- The Parent Literacy Leaders Program was an employment and education training program for parents of Head Start children who were interested in careers in early childhood education. Program participants received hands-on work experience teaching under the direct supervision of Head Start teachers at partner sites. In addition, participants attended weekly professional training sessions covering topics such as child development, CPR, computer literacy, time management, and communications skills. Parent Literacy Leaders were required to be enrolled in early childhood development classes at the Chicago City Colleges or GED classes if they didn’t have a high school diploma so they could obtain the credentials needed to find appropriate jobs upon completion of the program. Throughout their time in the program, Project SOAR supported parents, helping them to understand the educational requirements they needed to secure gainful employment when they completed the program and providing them with the knowledge and skills they needed to facilitate creative early literacy activities within Head Start classrooms.
- The Teen Literacy Coach Program taught teens from Head Start families to work in Head Start classrooms alongside Head Start teachers. Teen Literacy Coaches learned how to engage children in early literacy activities, providing Head Start children with individualized, special attention that encouraged their love for learning. In addition to the classroom benefit for children in the Head Start program, Project SOAR provided training, mentoring, and technical assistance to help teens improve their own literacy and learning skills. Teens also examined career options both within and beyond the child care field. Teen Literacy Coaches regularly participated in workshops and trainings, which addressed topics such as early childhood development, college preparation, and life skills. These workshops helped teens to develop the confidence and leadership needed to effectively work with children and staff in Head Start classrooms.
- The Work Experience Program was designed to provide Head Start parents with exposure to a real world office environment. Parents were placed as administrative interns at partner Head Start sites where they received on-the-job training. Under the direction of site staff, Work Experience Participants assisted with tasks such as preparing reports, creating documents, and assisting with receptionist duties. Parents also received weekly career development and life skills training on topics such as computer training in Microsoft Office, workplace ethics, conflict resolution, and stress management, among other topics. Head Start parents participating in the program acquired valuable skills to help them succeed in positions that offered reasonable salaries and benefits upon completion of the program.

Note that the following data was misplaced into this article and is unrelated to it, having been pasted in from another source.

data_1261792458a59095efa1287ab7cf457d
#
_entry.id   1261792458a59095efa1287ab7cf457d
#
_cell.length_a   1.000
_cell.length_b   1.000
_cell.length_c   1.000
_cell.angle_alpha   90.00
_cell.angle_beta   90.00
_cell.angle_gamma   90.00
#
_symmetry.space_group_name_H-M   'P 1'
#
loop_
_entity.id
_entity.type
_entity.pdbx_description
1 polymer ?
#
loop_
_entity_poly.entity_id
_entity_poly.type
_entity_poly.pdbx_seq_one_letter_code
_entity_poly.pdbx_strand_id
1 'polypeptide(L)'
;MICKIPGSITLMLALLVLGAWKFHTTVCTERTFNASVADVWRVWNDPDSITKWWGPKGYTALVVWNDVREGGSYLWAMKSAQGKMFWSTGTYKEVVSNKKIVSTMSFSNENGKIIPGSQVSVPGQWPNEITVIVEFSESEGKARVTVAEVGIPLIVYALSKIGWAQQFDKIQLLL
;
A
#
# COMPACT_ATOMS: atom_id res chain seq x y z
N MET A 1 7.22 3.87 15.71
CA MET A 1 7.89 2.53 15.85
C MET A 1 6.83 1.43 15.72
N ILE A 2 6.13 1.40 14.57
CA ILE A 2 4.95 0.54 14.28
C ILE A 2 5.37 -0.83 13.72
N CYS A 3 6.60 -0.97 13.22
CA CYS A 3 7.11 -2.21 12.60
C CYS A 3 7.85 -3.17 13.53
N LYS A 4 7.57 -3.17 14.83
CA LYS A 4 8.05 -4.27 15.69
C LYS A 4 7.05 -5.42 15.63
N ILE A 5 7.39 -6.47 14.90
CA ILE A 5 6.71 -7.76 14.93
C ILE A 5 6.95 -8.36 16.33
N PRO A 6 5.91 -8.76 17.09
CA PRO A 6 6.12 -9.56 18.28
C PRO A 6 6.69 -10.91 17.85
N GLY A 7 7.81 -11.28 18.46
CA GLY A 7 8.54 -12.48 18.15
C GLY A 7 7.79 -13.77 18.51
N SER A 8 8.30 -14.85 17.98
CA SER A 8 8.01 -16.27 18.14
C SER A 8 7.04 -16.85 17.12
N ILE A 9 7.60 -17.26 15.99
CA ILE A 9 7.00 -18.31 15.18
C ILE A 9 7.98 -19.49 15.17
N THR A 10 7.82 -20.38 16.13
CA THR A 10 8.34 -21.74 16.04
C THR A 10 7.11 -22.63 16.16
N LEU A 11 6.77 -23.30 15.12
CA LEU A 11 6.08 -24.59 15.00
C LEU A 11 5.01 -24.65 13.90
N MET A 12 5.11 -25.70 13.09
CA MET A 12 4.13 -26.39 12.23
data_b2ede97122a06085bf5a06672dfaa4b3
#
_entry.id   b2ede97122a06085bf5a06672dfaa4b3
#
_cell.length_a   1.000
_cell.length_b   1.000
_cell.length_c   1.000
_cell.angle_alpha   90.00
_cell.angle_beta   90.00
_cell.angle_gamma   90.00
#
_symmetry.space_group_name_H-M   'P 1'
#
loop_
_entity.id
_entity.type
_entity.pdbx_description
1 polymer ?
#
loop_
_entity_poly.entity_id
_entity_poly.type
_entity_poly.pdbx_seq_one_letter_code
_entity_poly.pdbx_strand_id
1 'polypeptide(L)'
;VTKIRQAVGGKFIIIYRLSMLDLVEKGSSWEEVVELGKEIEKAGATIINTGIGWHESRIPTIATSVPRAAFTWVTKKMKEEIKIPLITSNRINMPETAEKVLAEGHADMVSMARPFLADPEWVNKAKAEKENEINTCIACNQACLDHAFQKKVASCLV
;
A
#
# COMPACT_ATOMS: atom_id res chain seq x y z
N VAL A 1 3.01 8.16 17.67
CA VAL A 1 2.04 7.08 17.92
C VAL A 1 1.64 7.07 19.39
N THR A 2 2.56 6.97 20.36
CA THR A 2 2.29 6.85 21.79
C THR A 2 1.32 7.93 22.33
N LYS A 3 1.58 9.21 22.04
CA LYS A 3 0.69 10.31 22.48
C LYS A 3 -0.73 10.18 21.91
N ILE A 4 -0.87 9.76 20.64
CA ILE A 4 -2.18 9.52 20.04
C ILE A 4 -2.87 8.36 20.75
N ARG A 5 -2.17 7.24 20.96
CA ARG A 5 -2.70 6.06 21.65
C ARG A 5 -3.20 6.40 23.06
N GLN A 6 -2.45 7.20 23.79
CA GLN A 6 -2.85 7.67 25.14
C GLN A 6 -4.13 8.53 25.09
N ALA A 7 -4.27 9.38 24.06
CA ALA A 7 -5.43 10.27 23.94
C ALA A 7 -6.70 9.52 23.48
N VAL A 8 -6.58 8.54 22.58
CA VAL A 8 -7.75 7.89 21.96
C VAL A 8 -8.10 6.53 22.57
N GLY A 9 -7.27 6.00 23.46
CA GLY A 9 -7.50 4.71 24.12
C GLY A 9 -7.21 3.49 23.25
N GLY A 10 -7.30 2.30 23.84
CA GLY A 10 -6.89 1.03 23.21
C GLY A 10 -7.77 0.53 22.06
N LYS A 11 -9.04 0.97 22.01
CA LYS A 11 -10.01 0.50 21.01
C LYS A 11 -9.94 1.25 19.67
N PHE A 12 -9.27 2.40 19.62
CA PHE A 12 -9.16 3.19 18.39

National Title I Study of Implementation and Outcomes: Early Childhood Language Development: During the past decade, the federal government has funded extensive research into reading comprehension at a variety of grade levels, including the evaluations of Early Reading First and Reading First and innovative studies of high school and middle school interventions targeted on reading comprehension improvement. The results of these tens of millions of dollars of research have not been very good. It is evident from these studies that improving reading comprehension is difficult and the idea of improving reading comprehension on scale is not likely given what we know at this time. Consequently, the Institute of Education Sciences of the U.S. Department of Education is funding a large study through Mathematica Policy Research.
Timothy Shanahan of the UIC Center for Literacy is one of the principal investigators of this extensive and important nationwide investigation to identify school programs, policies, and teaching practices that are associated with improvements in language development, background knowledge, and reading comprehension outcomes for children in preschool through third grade.